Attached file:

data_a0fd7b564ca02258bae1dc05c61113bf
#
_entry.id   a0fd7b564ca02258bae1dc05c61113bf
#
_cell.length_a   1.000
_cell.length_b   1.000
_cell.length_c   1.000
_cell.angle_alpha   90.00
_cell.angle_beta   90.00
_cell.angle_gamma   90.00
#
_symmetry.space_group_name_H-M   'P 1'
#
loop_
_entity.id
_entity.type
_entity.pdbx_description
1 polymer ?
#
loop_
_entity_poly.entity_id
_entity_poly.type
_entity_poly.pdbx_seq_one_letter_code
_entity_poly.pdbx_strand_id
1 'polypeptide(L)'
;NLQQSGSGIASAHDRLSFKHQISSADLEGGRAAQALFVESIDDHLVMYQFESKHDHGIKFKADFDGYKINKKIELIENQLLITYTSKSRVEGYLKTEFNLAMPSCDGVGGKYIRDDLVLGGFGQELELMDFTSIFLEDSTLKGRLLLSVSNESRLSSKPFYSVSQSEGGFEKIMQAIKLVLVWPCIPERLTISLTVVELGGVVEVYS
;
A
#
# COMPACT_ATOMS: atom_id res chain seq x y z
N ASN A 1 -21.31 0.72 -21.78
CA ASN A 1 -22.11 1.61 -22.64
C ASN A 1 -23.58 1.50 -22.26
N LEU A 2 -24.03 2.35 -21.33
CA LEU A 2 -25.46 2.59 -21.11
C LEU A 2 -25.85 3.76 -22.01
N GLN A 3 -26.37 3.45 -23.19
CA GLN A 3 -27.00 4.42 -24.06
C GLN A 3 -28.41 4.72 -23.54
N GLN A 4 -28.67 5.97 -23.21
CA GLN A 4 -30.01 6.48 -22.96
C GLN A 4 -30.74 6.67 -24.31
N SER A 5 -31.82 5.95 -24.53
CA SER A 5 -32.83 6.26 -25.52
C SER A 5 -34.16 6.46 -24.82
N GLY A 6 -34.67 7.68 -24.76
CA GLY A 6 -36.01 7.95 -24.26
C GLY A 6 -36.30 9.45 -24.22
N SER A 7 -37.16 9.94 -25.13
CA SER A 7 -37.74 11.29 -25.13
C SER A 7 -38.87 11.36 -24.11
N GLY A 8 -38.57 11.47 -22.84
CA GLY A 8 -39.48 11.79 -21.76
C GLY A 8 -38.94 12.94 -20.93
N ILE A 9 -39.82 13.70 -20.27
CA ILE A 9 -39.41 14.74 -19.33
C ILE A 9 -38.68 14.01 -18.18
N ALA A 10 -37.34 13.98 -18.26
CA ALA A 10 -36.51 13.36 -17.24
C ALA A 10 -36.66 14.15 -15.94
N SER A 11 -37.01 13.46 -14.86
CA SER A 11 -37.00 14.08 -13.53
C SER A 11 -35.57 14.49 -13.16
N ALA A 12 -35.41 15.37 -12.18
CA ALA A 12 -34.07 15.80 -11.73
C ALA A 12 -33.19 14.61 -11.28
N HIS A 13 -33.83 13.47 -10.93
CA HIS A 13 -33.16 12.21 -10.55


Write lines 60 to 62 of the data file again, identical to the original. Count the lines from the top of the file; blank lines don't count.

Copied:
C ALA A 10 -36.66 14.15 -15.94
N SER A 11 -37.01 13.46 -14.86
CA SER A 11 -37.00 14.08 -13.53